Maybe it’s something in the water. Or in the famous dairy products. Aggie ice cream anyone?
Or in the DNA. Some professors at Columbia University are doing research on whether or not the great migration from Europe to America selected a particular population of people who were significantly more risk oriented—genetically!—than those who chose not to come.
At an awards banquet in September, Gary E. Stevenson was honored with the top award that the Jon M. Huntsman School of Business bestows, its Distinguished Executive Alumnus Award.
Gary graduated from Utah State with a Bachelor of Science degree in business administration in 1979. While attending USU Gary co-founded Icon Health & Fitness, Inc., that went on to become the world’s largest developer, manufacturer, and marketer of fitness equipment.
It’s all about his epiphany—an epiphany that didn’t come until he was 41 years old, and that resulted in his helping to reshape the post-Depression world.
The subsequent generosity of generations of the Eccles family to USU makes that family’s history a crucial part of USU’s legacy. This is evidenced by the George S. Eccles Business Building (named for Marriner’s brother), and by the Eccles name on a host of USU buildings and programs—from the nationally ranked Emma Eccles Jones College of Education and Human Services, to the Caine College of the Arts named for the family of Marie Eccles Caine, the Eccles Science Learning Center, and many more.
Konrad Lee wants the Huntsman MBA program to teach students all that they must be, not just know, to become successful entrepreneurs. Revamping the Huntsman MBA curriculum over the past year has been a first step in that process, according to Professor Lee, director of the Huntsman School of Business MBA program.Read More
Brady Murray, a Huntsman alumnus, has won the right to race in the IronMan World Championship competition in Kona, Hawaii, on October 13, 2012. He was inspired to enter by reading stories on “Reece’s Rainbow,” a nonprofit website that champions Down syndrome children who have been abandoned.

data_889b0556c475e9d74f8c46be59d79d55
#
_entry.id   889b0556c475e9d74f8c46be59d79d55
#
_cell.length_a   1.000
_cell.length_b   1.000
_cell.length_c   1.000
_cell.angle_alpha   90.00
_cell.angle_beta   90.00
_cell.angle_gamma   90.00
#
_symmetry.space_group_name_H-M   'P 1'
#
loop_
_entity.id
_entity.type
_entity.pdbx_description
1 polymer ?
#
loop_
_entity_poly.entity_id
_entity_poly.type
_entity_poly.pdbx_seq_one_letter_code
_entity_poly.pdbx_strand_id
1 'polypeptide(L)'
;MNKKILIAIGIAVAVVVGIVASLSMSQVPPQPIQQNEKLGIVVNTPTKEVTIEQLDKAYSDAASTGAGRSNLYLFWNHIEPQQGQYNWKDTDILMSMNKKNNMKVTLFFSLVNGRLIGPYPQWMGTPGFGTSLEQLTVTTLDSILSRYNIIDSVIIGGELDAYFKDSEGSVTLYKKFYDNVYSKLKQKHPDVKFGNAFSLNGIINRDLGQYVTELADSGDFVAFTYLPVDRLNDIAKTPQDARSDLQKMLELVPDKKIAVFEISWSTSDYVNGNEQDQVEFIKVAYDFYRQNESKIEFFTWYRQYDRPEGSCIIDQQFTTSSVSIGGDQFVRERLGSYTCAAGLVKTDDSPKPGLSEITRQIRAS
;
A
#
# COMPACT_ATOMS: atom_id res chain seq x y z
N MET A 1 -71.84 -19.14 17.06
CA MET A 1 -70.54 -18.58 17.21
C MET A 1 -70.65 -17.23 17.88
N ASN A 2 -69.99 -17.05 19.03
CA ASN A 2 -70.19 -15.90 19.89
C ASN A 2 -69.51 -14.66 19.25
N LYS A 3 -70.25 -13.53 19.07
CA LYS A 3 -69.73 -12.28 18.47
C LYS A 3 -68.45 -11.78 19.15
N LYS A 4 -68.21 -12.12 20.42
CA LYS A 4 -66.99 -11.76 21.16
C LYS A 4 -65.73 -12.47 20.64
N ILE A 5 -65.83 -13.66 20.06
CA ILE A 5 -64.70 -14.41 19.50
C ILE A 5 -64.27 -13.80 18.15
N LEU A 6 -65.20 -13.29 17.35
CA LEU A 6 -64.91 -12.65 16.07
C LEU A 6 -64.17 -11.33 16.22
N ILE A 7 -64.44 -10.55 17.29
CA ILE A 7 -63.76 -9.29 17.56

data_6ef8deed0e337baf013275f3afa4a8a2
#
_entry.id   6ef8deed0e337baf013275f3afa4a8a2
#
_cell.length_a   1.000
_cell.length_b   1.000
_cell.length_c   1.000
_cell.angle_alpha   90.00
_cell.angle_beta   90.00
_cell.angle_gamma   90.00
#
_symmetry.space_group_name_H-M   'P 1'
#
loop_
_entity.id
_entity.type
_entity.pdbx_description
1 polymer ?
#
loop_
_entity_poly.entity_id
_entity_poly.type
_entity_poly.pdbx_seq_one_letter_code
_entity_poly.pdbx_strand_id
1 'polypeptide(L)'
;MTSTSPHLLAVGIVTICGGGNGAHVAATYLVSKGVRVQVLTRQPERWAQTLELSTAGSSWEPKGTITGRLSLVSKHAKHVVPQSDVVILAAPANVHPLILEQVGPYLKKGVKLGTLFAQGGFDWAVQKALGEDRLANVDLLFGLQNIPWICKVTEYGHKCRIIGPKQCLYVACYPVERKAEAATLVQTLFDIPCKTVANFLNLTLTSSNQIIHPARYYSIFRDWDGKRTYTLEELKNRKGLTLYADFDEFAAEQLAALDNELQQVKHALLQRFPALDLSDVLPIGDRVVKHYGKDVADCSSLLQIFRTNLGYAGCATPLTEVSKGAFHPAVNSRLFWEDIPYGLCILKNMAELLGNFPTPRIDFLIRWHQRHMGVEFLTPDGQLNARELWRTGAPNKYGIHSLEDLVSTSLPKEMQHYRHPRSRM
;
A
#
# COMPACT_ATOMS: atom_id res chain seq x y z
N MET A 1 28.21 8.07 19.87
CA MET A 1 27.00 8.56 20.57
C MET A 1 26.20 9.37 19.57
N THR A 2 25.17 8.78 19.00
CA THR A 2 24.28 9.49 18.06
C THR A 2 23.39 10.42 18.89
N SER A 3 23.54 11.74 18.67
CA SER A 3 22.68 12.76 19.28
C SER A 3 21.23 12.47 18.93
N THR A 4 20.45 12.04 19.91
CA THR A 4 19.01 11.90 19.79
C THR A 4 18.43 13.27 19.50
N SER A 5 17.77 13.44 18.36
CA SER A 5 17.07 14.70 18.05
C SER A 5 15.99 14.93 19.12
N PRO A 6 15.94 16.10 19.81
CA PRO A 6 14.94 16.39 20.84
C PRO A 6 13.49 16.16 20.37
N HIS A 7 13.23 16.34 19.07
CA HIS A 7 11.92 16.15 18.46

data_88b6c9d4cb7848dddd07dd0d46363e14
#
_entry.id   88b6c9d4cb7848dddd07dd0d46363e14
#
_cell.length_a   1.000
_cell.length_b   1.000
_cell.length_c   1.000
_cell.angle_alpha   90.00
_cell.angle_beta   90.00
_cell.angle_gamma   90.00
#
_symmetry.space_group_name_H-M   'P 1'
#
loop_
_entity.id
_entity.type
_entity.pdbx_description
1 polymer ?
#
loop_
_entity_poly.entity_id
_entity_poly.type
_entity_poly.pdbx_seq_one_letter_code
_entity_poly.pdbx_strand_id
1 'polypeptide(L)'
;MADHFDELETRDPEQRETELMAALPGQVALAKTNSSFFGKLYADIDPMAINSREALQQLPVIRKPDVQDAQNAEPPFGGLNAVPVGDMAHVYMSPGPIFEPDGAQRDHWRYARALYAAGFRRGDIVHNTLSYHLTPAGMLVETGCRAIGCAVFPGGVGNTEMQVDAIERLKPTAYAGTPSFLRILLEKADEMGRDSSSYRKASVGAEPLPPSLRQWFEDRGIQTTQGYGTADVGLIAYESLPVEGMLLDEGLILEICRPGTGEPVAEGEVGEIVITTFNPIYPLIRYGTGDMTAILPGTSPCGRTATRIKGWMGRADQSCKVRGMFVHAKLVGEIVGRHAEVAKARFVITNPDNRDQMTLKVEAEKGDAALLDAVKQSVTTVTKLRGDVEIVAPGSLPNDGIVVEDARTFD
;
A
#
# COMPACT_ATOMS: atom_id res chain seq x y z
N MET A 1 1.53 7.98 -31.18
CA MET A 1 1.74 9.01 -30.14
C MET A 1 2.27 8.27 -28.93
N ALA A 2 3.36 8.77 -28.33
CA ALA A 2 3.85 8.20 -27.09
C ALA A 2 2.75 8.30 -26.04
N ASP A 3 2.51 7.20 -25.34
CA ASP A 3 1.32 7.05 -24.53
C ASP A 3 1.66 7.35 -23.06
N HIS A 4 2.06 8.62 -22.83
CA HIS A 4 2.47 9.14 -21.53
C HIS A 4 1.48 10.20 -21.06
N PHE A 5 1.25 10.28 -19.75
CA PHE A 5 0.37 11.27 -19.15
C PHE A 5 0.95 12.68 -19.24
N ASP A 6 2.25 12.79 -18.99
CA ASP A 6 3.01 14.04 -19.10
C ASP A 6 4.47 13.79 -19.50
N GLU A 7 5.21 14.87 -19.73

Brady has a five-year-old son, Nash, who has Down syndrome.
The Huntsman MBA program includes many unique students, all in various stages and circumstances in their lives. When they graduate, many students land full-time jobs because of opportunities given to them through the MBA program. Here are three short examples, demonstrating that a less traditional road can lead successfully to an MBA.Read More
The research interests of Dr. Diana Thomas stretch across the globe.
A German native, she has published papers on the regulation of late medieval German beer markets, on informal property rights institutions among taxi cab drivers in Trujillo, Peru, and even on the Aggie Blue Bikes program at Utah State!
It’s wonderful to reflect on the progress we have made at the Jon M. Huntsman School of Business in the last few years. Thanks to the many dedicated people who have dared to see things in new ways, we continue to transform the school and accelerate the careers of our students.
Thinking like entrepreneurial leaders isn’t easy because it can push us out of our comfort zones, but the rewards for doing so can be exhilarating.
Dr. Ben Blau, a professor of finance, has a unique philosophy when it comes to teaching, a philosophy that he explains to his students before every difficult assignment or impossible midterm exam. He believes that professors who make students think that they are thinking are loved, while professors who actually make students think are hated. “My goal,” Dr. Blau quips, “is to become your least favorite professor.”Read More
I have always been deeply connected to Somalia, my homeland, and I am also very connected to Utah State University, where I earned both a master’s degree in range science in 1991 and a Ph.D. in economics in 2001. My thesis was an optimal dynamic control model for livestock in central Somalia.
I met my wife, Habiba Nur, at Utah State, where she also was a student from Somalia, and we were married at the Student Union Center.
There are enough people in this world who try to lead by telling people what to do. I think it is more important to lead by example. Since I founded HealthEquity in 2002, I have always been willing to jump on any plane, fly to any city, or pick up the phone to make any call to help our sales and business leaders perform their important duties. If we ever have a client conflict or challenge, I will support our team to make the right decisions to serve our customers.Read More